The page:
Have you ever looked in the mirror and noticed a bruise or cut and wondered where that came from? As the years I spend on this revolving sphere increase I am finding it easier and easier to accumulate scars. I am also finding it more difficult to remember where they all came from. Greetings in the name of our Lord and Savior Jesus Christ.

As you walk through the garage at the end of the race you see the evidence of running the race all around. Some machines have barley a scrape. Some need significant repair even to get them in the trailer. Some are just done, off to the scrap heap. The scars tell a story, the story of the encounters each faced on the way to the checkered flag.

It has been said that before you can win you have to first learn how to finish. Finishing requires that you don’t accumulate scars that would prevent you from continuing to race. Realizing that every battle on the track isn’t the one to end your race is important. Battles are significant but it is the race we came here to win.

I stood in the starters stand the other day and watched as the cars rolled by. Each one unique. Each one had its battle scars. Some teams like to start fresh each race and repair the scars so their chariot looks new. Some just hammer them out, tape it up, secure the sheet metal and head back into battle. I can appreciate those that show the scars of battle. There is a story there.

As I watched I wondered, how did that happen? Wow, I bet that one hurt. Never seen that before. Each scar tells a story, the reminder of a battle waged. It is in those stories that we learn the road each of us have walked. Sometimes things aren’t always what they seem. I’d encourage you to stop by the pit stall of a car with battle scars and talk with the driver. He’ll tell you the story and it just might surprise you.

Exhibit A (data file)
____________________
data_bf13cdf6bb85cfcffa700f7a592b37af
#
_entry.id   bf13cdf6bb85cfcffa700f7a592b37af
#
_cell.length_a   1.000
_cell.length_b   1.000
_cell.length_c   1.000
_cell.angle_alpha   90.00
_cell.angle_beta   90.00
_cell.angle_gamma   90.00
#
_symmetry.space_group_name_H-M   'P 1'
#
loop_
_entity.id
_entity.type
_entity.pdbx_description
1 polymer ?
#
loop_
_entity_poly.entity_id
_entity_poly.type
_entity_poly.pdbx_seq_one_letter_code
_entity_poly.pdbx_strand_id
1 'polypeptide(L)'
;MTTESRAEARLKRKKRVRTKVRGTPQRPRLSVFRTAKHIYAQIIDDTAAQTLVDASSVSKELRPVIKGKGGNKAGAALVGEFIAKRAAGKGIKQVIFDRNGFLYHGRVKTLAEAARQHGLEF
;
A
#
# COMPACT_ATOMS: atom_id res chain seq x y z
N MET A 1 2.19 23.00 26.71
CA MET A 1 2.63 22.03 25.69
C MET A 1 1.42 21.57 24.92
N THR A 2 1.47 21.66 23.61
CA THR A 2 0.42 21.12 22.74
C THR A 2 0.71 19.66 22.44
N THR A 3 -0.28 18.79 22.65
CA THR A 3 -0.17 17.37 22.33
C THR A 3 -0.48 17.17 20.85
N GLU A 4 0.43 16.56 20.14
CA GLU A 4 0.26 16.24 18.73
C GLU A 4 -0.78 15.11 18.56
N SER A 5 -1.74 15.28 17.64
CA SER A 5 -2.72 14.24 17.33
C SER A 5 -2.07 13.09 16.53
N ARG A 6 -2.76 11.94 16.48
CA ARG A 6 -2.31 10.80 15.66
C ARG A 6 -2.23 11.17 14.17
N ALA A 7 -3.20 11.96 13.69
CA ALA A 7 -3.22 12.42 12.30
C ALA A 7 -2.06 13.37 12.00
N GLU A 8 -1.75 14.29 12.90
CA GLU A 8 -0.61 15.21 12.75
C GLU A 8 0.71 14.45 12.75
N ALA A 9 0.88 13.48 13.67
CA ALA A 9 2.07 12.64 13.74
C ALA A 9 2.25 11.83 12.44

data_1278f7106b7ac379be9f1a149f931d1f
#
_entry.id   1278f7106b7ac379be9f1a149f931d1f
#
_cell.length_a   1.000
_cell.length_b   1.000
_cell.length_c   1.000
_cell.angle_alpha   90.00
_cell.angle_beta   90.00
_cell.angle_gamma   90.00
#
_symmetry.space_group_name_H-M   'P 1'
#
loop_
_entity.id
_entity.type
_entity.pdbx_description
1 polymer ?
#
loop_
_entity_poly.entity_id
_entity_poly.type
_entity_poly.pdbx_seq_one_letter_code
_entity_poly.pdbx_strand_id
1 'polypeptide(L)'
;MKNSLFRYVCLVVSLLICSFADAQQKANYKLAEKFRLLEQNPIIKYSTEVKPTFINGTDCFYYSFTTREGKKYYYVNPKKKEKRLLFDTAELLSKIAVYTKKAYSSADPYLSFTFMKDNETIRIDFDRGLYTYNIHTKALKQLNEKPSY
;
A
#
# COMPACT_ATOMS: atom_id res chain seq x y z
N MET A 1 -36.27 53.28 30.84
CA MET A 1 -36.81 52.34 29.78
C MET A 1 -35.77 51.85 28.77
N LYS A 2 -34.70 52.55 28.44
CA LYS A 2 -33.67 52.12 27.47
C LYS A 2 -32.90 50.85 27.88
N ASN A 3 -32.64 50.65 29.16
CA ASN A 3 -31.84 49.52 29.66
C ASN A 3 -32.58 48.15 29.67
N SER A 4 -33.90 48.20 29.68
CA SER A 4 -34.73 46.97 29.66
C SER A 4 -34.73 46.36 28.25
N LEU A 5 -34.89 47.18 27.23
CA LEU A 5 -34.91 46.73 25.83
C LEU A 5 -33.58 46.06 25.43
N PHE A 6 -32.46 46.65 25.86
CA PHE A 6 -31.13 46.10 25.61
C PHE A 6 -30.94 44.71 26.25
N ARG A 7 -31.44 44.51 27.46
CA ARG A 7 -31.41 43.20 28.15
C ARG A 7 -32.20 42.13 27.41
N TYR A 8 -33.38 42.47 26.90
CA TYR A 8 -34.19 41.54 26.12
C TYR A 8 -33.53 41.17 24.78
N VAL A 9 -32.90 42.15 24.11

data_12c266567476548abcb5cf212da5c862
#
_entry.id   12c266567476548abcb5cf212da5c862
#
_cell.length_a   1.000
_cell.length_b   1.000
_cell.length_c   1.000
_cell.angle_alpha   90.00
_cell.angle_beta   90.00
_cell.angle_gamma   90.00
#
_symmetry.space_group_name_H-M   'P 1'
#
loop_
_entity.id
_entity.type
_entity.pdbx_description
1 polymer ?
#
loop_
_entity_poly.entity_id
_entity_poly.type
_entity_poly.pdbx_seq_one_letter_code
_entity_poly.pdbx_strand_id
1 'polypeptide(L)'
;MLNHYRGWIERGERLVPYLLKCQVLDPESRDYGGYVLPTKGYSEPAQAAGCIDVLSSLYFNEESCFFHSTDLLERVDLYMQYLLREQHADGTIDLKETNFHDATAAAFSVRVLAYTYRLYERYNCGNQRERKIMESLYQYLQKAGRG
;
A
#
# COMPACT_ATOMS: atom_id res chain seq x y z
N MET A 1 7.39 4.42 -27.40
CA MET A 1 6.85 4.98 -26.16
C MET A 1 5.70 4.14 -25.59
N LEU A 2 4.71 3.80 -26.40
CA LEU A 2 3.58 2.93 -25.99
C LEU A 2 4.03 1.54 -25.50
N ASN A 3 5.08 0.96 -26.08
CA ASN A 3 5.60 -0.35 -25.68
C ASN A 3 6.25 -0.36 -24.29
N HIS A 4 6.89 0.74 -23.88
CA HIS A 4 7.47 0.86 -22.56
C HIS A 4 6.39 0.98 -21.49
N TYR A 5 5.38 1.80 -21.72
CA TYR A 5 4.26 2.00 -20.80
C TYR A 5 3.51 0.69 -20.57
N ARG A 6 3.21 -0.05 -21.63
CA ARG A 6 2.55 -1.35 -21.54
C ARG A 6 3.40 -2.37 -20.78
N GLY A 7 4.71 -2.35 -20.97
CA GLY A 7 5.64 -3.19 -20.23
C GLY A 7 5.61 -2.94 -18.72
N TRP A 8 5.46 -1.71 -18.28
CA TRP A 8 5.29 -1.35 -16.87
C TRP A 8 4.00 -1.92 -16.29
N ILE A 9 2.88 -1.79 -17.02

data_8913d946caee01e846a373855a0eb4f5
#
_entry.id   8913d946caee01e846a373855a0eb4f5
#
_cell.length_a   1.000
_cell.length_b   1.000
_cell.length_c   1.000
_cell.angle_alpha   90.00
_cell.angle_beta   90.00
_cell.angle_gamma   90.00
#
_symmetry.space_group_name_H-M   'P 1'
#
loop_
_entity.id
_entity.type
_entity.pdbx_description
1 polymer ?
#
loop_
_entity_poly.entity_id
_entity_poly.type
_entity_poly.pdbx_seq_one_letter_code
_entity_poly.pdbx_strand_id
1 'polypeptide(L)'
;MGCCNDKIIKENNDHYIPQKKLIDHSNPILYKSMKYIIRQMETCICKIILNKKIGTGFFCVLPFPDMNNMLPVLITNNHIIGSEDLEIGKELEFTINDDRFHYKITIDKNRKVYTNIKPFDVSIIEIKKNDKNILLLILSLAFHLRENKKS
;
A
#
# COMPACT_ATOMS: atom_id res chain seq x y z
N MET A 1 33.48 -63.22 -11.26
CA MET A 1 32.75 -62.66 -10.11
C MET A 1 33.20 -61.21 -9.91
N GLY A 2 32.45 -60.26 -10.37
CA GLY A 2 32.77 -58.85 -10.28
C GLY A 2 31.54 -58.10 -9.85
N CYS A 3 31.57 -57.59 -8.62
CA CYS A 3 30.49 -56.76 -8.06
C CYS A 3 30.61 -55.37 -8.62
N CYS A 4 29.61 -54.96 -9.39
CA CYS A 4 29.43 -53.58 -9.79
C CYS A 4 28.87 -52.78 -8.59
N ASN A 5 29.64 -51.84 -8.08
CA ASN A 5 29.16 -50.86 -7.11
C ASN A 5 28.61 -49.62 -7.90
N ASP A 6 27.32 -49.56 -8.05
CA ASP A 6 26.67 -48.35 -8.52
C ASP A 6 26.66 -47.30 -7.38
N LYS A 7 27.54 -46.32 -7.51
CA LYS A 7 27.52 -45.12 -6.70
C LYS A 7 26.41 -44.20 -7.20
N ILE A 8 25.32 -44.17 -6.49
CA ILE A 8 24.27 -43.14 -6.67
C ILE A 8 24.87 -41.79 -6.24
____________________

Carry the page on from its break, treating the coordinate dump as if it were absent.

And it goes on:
We are no different from race cars, we all have our battle scars. While we run our race there are bumps and bruises that come along. We have some that we remember well. Others not so well. The fact remains that in life we will accumulate scars; some physical, some mental, some spiritual, but all remind us of the life we have lived.

Maybe a hitch in our giddy up, or a limb that doesn’t want to work right. Some may not be able to count to ten on their fingers because one or two might be missing. These are the physical indications that we have been through some trying times. Then there are the scars we can’t see, the ones we hide from the world. I wish there was a way for people to see and understand those battles. They are real and each of us battle with them. I encourage you to be compassionate towards one another. Remember we all have battle scars that are hidden from view.

Scars reveal a story or two. I am reminded of one about a young boy who wandered too close to the alligator pond. In a flash he was snatched up. He yelled and screamed. His mother came running and grabbed a hold of him and a tug of war pursued. A passing farmer heard the screams and with his gun ended the struggle. As the boy recovered in the hospital everyone wanted to see the scars the alligator left but the boy wanted to show them something else. He wanted them to see the scars his mother left on his arms refusing to let go. He would smile and proclaim, these show how much she loves me.